Robust discussions help learners step outside of their academic comfort zones and step into a safe learning community in which they can explore and think creatively.
Start by helping learners share their stories in ice breakers. The students will get to know each other more quickly and you will be able to refer to interests and goals a student has shared when you give that student feedback throughout the course.
Establish a predictable pattern for discussions throughout the course. You can enlist your learners in determining the best time of the week for individual preparation and the best time for active discussion.
Organize discussion activities with clear and detailed instructions. Introduce the discussion with a brief video. Your visual presence will be engaging. Give a deadline for when learners should make their first post in the discussion. This helps everyone show up and stay connected.
Author questions that will help learners
Would it be beneficial for the learners to clarify, compare and contrast, identify cause and effect, perform analysis?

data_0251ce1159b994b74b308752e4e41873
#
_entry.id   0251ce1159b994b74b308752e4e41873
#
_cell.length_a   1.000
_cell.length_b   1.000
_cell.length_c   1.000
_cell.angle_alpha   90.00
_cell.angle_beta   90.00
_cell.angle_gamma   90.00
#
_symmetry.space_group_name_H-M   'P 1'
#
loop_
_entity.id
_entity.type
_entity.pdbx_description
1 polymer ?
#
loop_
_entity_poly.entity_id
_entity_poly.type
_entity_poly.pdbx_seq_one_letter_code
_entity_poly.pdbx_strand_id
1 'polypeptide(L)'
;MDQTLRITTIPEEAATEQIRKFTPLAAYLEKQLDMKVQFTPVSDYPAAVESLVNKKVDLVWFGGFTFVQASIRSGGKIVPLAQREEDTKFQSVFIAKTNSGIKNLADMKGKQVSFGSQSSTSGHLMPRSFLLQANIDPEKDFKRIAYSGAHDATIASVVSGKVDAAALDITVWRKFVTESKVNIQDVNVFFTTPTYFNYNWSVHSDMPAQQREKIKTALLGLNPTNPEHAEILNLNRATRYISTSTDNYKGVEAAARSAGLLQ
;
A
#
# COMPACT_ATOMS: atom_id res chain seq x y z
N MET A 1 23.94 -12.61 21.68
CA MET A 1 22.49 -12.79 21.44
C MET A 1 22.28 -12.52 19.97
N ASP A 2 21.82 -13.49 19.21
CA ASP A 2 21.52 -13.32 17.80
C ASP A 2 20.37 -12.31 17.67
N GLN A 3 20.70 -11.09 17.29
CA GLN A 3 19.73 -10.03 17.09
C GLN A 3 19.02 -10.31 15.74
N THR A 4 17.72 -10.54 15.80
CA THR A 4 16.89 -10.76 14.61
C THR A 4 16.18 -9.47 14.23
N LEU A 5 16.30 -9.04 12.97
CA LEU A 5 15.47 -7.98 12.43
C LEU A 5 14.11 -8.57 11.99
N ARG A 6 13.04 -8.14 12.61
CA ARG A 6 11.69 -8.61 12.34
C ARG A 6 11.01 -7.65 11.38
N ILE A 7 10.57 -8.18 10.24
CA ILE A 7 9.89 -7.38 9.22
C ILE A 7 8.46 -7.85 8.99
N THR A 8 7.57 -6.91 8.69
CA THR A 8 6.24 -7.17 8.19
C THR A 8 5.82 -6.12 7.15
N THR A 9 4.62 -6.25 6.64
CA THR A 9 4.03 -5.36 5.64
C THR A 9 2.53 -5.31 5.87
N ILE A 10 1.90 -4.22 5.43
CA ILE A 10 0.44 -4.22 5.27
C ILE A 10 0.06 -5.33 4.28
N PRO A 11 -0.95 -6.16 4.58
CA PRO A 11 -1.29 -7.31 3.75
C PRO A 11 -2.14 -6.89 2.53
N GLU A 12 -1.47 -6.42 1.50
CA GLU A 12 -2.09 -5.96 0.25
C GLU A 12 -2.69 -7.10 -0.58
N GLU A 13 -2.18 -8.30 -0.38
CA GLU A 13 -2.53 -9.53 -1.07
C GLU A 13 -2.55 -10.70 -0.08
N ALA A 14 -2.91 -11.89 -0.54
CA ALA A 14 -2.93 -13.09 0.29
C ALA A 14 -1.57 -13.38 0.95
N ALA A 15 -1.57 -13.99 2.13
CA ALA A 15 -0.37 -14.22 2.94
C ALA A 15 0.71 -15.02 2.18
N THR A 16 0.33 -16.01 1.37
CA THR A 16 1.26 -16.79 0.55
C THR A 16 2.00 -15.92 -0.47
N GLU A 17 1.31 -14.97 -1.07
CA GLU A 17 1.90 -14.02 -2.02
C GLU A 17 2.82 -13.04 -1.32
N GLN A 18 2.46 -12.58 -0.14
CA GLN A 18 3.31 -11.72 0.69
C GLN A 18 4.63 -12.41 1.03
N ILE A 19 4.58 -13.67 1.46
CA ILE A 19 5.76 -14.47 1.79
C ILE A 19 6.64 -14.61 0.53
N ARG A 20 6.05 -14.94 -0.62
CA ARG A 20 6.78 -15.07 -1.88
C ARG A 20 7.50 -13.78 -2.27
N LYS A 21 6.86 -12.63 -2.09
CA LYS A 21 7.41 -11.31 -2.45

Have students begin the discussion with an initial statement. This strategy helps learners organize their thinking. This could come in the form of
Set a regular pattern of collecting statements from students that help you identify areas where students are confused, need more resources, or have found meaning that motivates their learning. Collection of the student feedback could be in the form of online discussion prior to the coming classroom period (i.e., Entrance Ticket). Student statements could also serve as a summary of their learning for a local classroom session or as a synthesis of group learning in an online discussion (i.e., Exit Ticket).
See the graphic, How Can We Take Common Teaching Strategies Online, for a version of think-pair-share in online discussions.
There are many possibilities, here is one description:
Learners are divided into groups that are paired in order to conduct debates. Each debate group is given a private forum in which they can prepare. Each paired debate group is given a a Debate Arena forum into which all other paired debate groups are invited to observe their debate. The observing groups are given survey forms in which they can adjudicate the debates they observe.
Develop several perspectives on a problem that is presented in the topic being studied. Assign groups to each perspective. Groups are given private forums in which they prepare. Each group gives a presentation followed by questions from the other groups. All groups work together to find connections that demonstrate how all the perspectives address the problem and contribute to a solution.